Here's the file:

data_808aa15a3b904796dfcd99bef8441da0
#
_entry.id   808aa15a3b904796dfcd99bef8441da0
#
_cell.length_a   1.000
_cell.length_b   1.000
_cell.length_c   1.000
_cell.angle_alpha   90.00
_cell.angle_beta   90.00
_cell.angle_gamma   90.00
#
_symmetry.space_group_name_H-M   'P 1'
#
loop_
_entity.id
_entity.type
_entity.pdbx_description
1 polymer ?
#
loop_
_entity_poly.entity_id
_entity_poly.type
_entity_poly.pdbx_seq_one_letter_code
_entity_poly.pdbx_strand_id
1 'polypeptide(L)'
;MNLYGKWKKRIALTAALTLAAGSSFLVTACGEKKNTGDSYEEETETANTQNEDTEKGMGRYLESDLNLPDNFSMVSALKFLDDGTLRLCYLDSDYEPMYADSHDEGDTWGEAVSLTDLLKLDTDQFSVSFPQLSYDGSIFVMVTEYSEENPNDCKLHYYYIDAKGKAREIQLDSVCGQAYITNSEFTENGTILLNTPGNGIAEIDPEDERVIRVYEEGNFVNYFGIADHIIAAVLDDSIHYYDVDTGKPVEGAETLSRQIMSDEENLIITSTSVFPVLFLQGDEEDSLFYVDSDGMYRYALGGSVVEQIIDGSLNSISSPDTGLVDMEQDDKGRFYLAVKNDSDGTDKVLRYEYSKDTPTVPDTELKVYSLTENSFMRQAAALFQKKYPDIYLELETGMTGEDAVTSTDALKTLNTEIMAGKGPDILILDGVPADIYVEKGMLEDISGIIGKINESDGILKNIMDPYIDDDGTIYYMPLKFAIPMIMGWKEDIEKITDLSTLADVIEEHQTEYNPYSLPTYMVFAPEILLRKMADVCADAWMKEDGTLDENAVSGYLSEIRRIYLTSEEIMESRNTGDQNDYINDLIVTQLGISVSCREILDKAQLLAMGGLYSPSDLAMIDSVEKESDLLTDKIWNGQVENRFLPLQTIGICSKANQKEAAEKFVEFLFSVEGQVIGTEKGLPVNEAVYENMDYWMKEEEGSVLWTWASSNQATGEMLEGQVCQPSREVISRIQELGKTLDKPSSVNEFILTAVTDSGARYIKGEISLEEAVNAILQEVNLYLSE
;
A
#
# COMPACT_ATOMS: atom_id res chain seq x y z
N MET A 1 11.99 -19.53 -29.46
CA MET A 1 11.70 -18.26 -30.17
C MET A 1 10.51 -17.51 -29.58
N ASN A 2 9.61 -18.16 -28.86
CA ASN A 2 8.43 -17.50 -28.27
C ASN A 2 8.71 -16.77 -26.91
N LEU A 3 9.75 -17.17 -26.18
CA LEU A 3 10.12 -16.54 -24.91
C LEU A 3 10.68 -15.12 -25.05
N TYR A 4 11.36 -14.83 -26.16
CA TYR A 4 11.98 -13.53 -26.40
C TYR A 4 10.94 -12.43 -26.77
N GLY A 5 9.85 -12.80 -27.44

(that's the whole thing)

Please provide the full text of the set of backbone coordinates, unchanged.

data_808aa15a3b904796dfcd99bef8441da0
#
_entry.id   808aa15a3b904796dfcd99bef8441da0
#
_cell.length_a   1.000
_cell.length_b   1.000
_cell.length_c   1.000
_cell.angle_alpha   90.00
_cell.angle_beta   90.00
_cell.angle_gamma   90.00
#
_symmetry.space_group_name_H-M   'P 1'
#
loop_
_entity.id
_entity.type
_entity.pdbx_description
1 polymer ?
#
loop_
_entity_poly.entity_id
_entity_poly.type
_entity_poly.pdbx_seq_one_letter_code
_entity_poly.pdbx_strand_id
1 'polypeptide(L)'
;MNLYGKWKKRIALTAALTLAAGSSFLVTACGEKKNTGDSYEEETETANTQNEDTEKGMGRYLESDLNLPDNFSMVSALKFLDDGTLRLCYLDSDYEPMYADSHDEGDTWGEAVSLTDLLKLDTDQFSVSFPQLSYDGSIFVMVTEYSEENPNDCKLHYYYIDAKGKAREIQLDSVCGQAYITNSEFTENGTILLNTPGNGIAEIDPEDERVIRVYEEGNFVNYFGIADHIIAAVLDDSIHYYDVDTGKPVEGAETLSRQIMSDEENLIITSTSVFPVLFLQGDEEDSLFYVDSDGMYRYALGGSVVEQIIDGSLNSISSPDTGLVDMEQDDKGRFYLAVKNDSDGTDKVLRYEYSKDTPTVPDTELKVYSLTENSFMRQAAALFQKKYPDIYLELETGMTGEDAVTSTDALKTLNTEIMAGKGPDILILDGVPADIYVEKGMLEDISGIIGKINESDGILKNIMDPYIDDDGTIYYMPLKFAIPMIMGWKEDIEKITDLSTLADVIEEHQTEYNPYSLPTYMVFAPEILLRKMADVCADAWMKEDGTLDENAVSGYLSEIRRIYLTSEEIMESRNTGDQNDYINDLIVTQLGISVSCREILDKAQLLAMGGLYSPSDLAMIDSVEKESDLLTDKIWNGQVENRFLPLQTIGICSKANQKEAAEKFVEFLFSVEGQVIGTEKGLPVNEAVYENMDYWMKEEEGSVLWTWASSNQATGEMLEGQVCQPSREVISRIQELGKTLDKPSSVNEFILTAVTDSGARYIKGEISLEEAVNAILQEVNLYLSE
;
A
#
# COMPACT_ATOMS: atom_id res chain seq x y z
N MET A 1 11.99 -19.53 -29.46
CA MET A 1 11.70 -18.26 -30.17
C MET A 1 10.51 -17.51 -29.58
N ASN A 2 9.61 -18.16 -28.86
CA ASN A 2 8.43 -17.50 -28.27
C ASN A 2 8.71 -16.77 -26.91
N LEU A 3 9.75 -17.17 -26.18
CA LEU A 3 10.12 -16.54 -24.91
C LEU A 3 10.68 -15.12 -25.05
N TYR A 4 11.36 -14.83 -26.16
CA TYR A 4 11.98 -13.53 -26.40
C TYR A 4 10.94 -12.43 -26.77
N GLY A 5 9.85 -12.80 -27.44